When the spouses come together in the marital act, they give and receive themselves, a mutual exchange which may be blessed by a child’s coming to be. That child (and here I borrow language from a paper submitted by the Catholic bishops of England some years ago to a Government Committee of Inquiry into in vitro fertilization), “although weak and dependent, enters the community of the family not as an object of production” or even as the satisfaction of parental intentions or objectives, “but as a kind of partner in the familial enterprise.” As such, the child comes to be on terms of “fundamental parity or equality with the parents.”
Children come to be not only on terms of equal dignity with their parents. They come to be on similar terms with each other as well. Because all the married couple’s children come to be in and through the same act—the marital act—separated only by time, all the children are equally and wholly the image (the embodiment, the expression) of their parents’ unique union. The siblings’ family identity is just that: a matter of identity. All the children are equally and wholly the offspring of the same parents; mother and father are equally and wholly parents of each child, in whom they see (literally) so many unique, yet related and, in a sense, identical expressions of their own union. For each child is their flesh, their marriage.
This web of familial equality, mutuality, and common identity is the wellspring of the love, duty, and loyalty that we see, and that we expect to find, among siblings. The biological matrix grounded upon marital love ties the whole family together as a moral unity. This unity includes the various moral duties that each family member owes to the others. But it also includes something else that even shirkers can never escape: namely, their identity as son or daughter of this mother and this father, and as sister or brother to these siblings with whom one shares not only relatives and memories. My brothers and sisters are like me in a way in which no other human person could be like me. My siblings are more than close friends with many shared experiences. They are part of me. We are each one of us imprints (actualizations) of the same unique marriage. They are me, and I, them.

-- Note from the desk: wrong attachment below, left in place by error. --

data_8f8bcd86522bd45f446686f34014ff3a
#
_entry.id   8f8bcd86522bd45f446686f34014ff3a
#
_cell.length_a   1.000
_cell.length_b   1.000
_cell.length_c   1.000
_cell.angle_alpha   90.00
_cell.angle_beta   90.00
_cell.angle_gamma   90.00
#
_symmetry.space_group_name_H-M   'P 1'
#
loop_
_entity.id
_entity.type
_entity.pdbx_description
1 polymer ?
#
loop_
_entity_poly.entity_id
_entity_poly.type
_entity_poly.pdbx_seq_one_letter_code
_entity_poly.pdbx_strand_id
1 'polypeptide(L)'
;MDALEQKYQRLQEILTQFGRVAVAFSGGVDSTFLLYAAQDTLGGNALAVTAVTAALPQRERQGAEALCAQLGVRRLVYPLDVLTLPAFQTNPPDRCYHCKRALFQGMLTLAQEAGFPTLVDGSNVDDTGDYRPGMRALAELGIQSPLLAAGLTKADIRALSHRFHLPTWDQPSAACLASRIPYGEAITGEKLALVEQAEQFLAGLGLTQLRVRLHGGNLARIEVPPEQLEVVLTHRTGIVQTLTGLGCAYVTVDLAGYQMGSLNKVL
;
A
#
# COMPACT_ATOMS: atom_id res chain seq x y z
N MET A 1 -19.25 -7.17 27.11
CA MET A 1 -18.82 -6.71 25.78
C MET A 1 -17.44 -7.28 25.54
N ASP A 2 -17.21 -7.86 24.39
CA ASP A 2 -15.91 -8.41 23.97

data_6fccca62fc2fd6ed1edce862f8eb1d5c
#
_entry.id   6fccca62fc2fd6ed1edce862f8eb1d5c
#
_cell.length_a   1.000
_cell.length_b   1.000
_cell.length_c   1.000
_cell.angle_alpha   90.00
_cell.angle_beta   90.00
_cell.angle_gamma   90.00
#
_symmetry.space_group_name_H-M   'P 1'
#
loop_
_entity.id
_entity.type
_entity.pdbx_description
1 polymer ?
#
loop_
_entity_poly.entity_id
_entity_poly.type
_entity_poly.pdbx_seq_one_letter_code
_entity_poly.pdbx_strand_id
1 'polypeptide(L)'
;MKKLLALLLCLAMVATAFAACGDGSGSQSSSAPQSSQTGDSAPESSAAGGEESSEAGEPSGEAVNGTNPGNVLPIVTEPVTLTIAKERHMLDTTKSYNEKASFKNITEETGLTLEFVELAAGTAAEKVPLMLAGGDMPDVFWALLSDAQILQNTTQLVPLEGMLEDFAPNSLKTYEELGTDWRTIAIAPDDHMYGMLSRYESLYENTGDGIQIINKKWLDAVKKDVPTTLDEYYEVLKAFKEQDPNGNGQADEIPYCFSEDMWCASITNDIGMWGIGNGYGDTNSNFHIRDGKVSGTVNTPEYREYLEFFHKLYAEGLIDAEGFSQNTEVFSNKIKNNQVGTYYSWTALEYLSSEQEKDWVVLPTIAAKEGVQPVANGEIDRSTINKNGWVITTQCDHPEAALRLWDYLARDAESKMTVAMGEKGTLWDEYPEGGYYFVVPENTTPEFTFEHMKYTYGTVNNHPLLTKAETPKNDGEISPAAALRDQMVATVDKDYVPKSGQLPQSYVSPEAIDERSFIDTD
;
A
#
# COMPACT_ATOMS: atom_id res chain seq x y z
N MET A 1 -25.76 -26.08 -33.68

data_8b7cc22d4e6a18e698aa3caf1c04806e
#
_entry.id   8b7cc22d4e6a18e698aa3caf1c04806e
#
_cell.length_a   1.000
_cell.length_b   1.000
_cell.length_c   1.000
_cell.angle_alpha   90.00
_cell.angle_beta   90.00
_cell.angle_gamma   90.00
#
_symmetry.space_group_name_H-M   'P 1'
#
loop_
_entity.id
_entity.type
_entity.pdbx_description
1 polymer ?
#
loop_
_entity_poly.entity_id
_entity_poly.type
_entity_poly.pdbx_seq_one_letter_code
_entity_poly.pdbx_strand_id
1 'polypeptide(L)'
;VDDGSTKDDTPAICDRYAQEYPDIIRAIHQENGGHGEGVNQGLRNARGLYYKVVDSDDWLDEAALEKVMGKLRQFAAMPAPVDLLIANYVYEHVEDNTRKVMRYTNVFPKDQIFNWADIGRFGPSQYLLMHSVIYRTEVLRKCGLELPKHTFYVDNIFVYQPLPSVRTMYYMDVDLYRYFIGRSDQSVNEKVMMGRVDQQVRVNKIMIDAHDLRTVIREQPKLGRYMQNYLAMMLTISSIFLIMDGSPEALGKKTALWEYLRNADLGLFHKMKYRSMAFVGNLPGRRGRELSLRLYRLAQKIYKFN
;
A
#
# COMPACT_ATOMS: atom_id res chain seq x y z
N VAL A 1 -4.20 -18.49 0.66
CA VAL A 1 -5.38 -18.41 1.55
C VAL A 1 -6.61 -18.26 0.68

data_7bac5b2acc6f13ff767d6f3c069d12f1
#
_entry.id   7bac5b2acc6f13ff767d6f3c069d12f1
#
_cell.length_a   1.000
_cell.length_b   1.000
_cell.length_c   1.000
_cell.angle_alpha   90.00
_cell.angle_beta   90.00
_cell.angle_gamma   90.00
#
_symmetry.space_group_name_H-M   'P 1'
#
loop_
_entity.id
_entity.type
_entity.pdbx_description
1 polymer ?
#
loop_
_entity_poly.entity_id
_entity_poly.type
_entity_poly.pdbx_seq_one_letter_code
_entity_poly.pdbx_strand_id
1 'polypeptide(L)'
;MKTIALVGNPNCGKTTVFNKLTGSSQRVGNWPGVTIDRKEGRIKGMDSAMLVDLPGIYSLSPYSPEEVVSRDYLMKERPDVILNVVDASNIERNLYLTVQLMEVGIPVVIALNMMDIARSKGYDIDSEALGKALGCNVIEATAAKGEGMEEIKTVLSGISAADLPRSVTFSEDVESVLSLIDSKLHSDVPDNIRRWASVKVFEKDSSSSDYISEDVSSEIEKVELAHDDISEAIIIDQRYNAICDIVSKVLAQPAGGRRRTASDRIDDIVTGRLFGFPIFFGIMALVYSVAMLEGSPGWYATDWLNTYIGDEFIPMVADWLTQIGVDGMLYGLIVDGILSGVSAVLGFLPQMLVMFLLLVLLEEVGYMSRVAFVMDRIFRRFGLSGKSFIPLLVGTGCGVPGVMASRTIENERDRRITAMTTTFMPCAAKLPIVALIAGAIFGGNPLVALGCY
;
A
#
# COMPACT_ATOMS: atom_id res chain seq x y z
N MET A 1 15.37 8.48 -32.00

The lifelong and unbreakable cords of fealty and identity that family members possess for each other, and which even distance and alienation never quite erase, depend on this biological matrix. No other “family” form can replace it.
The radical equality, mutuality, and identity shared by family members are not mysterious or dreamily metaphysical. These are not metaphors. They are not symbolic ways of indicating the presence of emotional ties. The family matrix is as real as anything social scientists could measure, and much more sublime. It is no more subtle or beyond the state’s concern than is the correct judgment that the factor of equality of marital friendship lies at, or very near, the heart of the state’s legitimate judgment that polygamy is not supportable, even to the point of making criminal a person’s attempts (indeed, rendering their acts merely attempts) at plural marriage.
Anyone can see that this morally compelling form of life is not one that two people of the same sex could establish. Anyone can see now why marriage is monogamous. Anyone can see why adultery is incompatible with marriage, especially but not only because adultery portends the possibility of illegitimate children. Anyone can see that, at least for any marriage that has borne the fruit of children, that marriage is permanent—that child embodies the couple’s union and mutual self-giving, even after the couple divorces.
It is, of course, very difficult to bear this moral understanding of family life when your brother is teasing you in front of the boy on whom you have a crush, or when he has you in a headlock. As a father of eight, I can testify under oath that it is all too easy to forget when “family dinner time” looks nothing like a Norman Rockwell painting, and a lot like an exercise in crowd control. All the same, it is there, and it is what keeps families together—loving, caring for, and cherishing each other—in sickness and in health, in good times and in bad, until death does them part.
Gerard V. Bradley is Professor of Law at Notre Dame Law School.